People are very suspicious when they get an e-mail that something good has happened or will happen to them. Still, throughout history, humans have always craved information almost at any cost when they felt like a threatening situation was occurring around them. They need to discover what is happening and how it could affect them.
When you create a situation like that, people subconsciously are more likely to click on a link to find out more information, especially when you don’t highlight or specifically tell them to click on the link. You tell them, “This looks bad for us; we might need to get ahead of this,” or “I just read this news article; let me know when you get into the office tomorrow so we can discuss it.” Never once did I tell them to click the link. I told them here’s all the bad stuff, and by the way, here’s a source inside this e-mail that also gives you more information on it. Curiosity does the rest.
We often hear about software vulnerabilities, but physical intrusion is an overlooked threat for many organizations. How often do businesses neglect this security aspect, and why do you think this oversight happens?
One of the key differences between software vulnerabilities and physical intrusions that many organizations often overlook is that software vulnerabilities have very defined and narrow vectors of attack. The reason is they are limited by the network, the operating system, and the program that is being targeted.
However, with a physical intrusion, so many factors come into play, like the time of day, the location of the building itself, the security measures in place, and the people entrusted to maintain that security. All these factors are constantly in flux and will change from day to hour, moment to moment without any notice, so therefore, it is inherently more complicated to prevent.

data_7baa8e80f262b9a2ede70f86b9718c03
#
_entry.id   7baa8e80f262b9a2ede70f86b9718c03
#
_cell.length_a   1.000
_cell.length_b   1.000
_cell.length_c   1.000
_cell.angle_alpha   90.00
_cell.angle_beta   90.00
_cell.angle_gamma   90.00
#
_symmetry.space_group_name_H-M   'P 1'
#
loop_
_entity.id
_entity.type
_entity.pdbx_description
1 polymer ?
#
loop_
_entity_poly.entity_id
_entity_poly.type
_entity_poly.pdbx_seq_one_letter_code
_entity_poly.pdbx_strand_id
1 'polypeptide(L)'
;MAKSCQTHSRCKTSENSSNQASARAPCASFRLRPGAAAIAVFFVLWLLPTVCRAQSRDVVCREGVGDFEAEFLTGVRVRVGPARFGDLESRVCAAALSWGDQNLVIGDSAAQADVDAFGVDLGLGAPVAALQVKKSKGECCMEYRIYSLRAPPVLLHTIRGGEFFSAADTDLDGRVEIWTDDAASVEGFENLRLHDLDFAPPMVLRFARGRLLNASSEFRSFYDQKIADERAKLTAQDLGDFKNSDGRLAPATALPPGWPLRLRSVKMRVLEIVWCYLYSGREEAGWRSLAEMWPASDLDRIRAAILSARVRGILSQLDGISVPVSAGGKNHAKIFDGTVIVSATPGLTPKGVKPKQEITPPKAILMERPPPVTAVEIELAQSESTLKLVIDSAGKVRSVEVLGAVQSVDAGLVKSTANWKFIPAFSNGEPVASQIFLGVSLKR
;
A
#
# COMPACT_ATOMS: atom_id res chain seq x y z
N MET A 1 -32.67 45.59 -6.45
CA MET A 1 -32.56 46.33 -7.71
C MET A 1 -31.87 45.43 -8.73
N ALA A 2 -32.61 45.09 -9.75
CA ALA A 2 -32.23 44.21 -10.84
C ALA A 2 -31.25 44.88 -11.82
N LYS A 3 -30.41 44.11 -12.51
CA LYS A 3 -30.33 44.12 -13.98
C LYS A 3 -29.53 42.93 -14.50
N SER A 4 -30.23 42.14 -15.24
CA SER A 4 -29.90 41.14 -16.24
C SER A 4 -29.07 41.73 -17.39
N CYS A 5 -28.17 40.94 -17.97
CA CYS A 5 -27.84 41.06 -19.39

Many companies will put in the bare minimum and hope for the best until they are unfortunately proven wrong. Human nature has always had an aversion to contemplating and preparing for negative outcomes. We do not like to think something bad is going to happen or something bad is in the process of happening. Unless we have no choice but to confront the truth that it is occurring, this flaw is very hard to overcome in most people.
A perfect example of this is how many times you will hear bystanders and witnesses tell the news reporter after a tragic event occurs in their area. One of the first things they mention is that it is a quiet neighborhood, and they thought nothing like this would happen here.
When an attacker gains physical access to a company’s fixed workstations, what kind of damage or theft is typically achievable, given these machines often have a lower level of protection?
The more concerning question is, what isn’t achievable? If I have physical access to your device, then I have access to your network, and if I have access to your network, then given time, I will own your network.
What are some of the most interesting situations you’ve encountered while working in the field?